Every U.S. adult must be vaccinated by May 1: Why this is critical to reopen

In a year of never-ending dark moments amidst the COVID-19 pandemic, a light has been cast on the path out: a vaccine. After appearing to be a far-off reality earlier in the pandemic, it is now becoming increasingly available to people throughout the U.S.

President Joseph R. Biden announced on March 11 that all Americans will be eligible for the vaccine by May. This comes after months of troubles with vaccine distribution, including issues with shortages.

States have been mostly responsible for planning rollouts, guided by Center for Disease Control and Prevention (CDC) recommendations. Most states originally approached the distributions by giving them to the most vulnerable demographics, such as essential workers and senior citizens.

Many states have since begun to change their approach to delivering the shots. Connecticut is one example, with Governor Ned Lamont announcing an accelerated age-based plan on March 15. Because of this, all adults over the age of 16 in Connecticut will be eligible to register for the vaccine on April 5, including out-of-state college students who will be attending school in Connecticut.

According to a March 17 COVID Task Force email sent to members of the university community, the University of New Haven is working with local health authorities to provide students access to the vaccine.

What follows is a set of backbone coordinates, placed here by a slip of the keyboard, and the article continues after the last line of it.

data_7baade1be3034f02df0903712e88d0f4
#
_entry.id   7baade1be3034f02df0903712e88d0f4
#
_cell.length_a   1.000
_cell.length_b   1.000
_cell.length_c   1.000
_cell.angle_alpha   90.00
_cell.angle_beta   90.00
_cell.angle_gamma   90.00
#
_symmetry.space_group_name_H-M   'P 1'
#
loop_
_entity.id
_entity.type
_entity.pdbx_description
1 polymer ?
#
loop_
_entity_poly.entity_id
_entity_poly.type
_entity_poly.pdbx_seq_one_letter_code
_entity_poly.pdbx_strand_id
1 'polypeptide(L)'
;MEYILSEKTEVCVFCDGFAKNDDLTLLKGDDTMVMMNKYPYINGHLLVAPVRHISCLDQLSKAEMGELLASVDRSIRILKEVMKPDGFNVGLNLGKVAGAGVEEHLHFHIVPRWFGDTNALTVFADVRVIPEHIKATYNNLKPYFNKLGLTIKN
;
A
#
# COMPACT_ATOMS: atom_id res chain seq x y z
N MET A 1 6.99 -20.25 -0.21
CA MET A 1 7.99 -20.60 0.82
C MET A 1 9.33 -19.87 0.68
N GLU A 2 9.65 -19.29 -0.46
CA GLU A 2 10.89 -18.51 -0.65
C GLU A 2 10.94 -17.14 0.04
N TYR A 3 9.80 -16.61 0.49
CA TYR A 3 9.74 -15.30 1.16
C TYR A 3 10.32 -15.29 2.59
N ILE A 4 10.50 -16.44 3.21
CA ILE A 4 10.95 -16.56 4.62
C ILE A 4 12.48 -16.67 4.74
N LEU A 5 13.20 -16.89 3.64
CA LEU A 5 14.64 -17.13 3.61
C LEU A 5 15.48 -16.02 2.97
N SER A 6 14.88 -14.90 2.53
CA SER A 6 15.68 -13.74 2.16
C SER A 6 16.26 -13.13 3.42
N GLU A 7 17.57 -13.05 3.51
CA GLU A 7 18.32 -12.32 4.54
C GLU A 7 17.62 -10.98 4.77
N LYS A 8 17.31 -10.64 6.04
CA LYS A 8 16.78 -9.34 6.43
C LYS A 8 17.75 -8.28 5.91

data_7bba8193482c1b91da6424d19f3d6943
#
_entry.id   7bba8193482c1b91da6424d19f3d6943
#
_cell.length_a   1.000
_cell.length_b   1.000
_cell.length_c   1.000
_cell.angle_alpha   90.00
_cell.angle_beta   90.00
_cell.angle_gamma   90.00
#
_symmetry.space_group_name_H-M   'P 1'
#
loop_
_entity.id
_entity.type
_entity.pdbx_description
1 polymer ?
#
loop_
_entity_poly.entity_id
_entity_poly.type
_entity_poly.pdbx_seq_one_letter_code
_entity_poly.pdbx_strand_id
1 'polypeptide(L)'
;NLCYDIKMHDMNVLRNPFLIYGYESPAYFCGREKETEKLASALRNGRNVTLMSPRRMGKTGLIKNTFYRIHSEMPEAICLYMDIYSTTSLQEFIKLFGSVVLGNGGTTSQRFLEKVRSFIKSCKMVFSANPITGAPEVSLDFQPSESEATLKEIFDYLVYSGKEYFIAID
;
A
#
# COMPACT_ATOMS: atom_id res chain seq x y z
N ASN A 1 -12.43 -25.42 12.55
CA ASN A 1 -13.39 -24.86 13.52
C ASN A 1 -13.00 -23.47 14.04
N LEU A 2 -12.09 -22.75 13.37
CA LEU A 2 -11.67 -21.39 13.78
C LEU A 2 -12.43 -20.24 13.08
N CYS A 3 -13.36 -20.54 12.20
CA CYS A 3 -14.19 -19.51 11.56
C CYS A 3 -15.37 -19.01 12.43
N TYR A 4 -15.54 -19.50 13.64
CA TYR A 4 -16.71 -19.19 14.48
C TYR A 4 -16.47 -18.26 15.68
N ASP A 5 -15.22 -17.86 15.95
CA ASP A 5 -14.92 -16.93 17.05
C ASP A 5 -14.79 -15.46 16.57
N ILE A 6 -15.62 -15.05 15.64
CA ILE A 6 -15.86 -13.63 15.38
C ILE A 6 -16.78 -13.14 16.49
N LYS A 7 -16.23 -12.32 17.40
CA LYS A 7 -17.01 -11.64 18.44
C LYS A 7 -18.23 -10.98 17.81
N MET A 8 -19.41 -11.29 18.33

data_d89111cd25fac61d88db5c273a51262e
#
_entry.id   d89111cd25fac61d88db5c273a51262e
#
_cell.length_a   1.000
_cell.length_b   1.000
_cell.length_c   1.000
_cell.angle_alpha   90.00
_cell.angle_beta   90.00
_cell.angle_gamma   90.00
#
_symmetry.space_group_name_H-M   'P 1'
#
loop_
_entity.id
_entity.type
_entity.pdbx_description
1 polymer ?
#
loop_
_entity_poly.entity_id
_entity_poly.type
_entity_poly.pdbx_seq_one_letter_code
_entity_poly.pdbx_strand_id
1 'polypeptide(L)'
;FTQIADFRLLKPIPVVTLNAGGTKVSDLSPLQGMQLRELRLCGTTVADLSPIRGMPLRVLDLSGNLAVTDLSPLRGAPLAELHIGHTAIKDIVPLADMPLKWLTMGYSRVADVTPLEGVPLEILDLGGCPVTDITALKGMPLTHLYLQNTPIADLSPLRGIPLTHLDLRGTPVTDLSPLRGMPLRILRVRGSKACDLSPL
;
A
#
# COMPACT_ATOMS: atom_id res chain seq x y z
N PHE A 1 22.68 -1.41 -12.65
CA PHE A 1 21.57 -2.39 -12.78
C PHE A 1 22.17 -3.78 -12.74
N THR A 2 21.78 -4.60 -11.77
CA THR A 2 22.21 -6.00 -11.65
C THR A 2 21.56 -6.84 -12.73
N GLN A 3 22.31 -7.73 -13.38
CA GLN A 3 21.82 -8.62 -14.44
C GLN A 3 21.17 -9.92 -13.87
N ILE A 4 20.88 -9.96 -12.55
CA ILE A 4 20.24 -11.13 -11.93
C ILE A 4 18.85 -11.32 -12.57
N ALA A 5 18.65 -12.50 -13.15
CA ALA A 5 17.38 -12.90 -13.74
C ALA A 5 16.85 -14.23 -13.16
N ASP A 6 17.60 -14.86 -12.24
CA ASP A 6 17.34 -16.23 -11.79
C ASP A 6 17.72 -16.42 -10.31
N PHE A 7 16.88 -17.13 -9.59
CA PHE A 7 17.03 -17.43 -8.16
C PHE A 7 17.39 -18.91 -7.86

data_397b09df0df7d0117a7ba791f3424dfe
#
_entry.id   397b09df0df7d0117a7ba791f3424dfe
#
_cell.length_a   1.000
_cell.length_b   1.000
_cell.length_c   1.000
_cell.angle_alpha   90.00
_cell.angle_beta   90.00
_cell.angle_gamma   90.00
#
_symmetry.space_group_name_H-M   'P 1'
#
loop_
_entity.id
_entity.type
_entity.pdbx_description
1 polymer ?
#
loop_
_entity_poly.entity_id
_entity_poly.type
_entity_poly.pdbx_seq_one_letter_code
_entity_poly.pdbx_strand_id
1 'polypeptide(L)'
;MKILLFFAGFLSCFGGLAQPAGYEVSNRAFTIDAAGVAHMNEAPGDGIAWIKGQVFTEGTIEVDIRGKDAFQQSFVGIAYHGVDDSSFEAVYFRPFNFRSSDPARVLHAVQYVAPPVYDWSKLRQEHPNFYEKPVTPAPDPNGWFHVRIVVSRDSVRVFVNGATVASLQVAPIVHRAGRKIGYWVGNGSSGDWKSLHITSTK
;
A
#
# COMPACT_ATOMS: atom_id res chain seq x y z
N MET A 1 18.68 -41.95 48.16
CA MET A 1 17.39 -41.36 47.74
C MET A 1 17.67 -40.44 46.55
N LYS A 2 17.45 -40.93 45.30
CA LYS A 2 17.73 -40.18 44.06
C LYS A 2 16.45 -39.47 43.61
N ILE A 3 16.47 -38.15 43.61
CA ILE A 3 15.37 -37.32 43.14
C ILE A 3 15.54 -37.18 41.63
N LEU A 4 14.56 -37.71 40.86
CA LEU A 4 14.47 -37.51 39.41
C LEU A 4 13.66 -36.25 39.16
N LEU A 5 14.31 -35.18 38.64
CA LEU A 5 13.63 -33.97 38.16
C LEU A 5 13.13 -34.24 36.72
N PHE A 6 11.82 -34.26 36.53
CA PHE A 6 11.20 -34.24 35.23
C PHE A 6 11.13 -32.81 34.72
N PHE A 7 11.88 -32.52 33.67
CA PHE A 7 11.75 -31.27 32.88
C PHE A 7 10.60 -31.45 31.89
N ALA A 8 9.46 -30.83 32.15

The growth of vaccine access follows a rise in the average number of doses administered in the U.S. each day. As of March 22, 2.49 million average doses are given per day, up over 1.5 million since Biden’s inauguration.

The push to vaccinate young adults is in response to reports showing that younger age groups are one of the largest sources of viral spread. For example, more than 120,000 COVID cases have been connected to colleges and universities since Jan. 1.

Vaccine distribution is an important step for the country’s path towards normalization: more vaccinations mean fewer restrictions. By giving the vaccine to demographics that are more likely to spread the virus, the number of daily cases may be reduced. The U.S. will eventually need to have between 70% and 80% of the population vaccinated to “stop the pandemic,” according to University of Connecticut cell biology professor Pedro Mendes.

While states, such as Texas and Mississippi, have ended statewide mask mandates, they have done so with the risk of another resurgence in cases.

President Biden’s push for accelerating distribution is a promising sign for all Americans; it shows that the administration believes in reopening as quickly and safely as possible. However, there are many barriers that lie in the way of this.

One is vaccine skepticism, with some polls suggesting that 32% of the U.S. population will not get the shot. Much of this hesitancy is because of fears of side effects associated with the shots.

Despite fears, the data shows that the vaccines are largely safe, with research indicating that each has a very good safety profile. Side effects, if a person exhibits them, are minor and indicative of a healthy immune response. While it is a legitimate concern among Americans, this fear should not deter them from getting the vaccine.

It is critical that the country remains on track and follows President Biden’s call for every American adult to be vaccinated by May 1. That would allow the country to take a major step towards redeveloping a normalized society and emerging from the pandemic.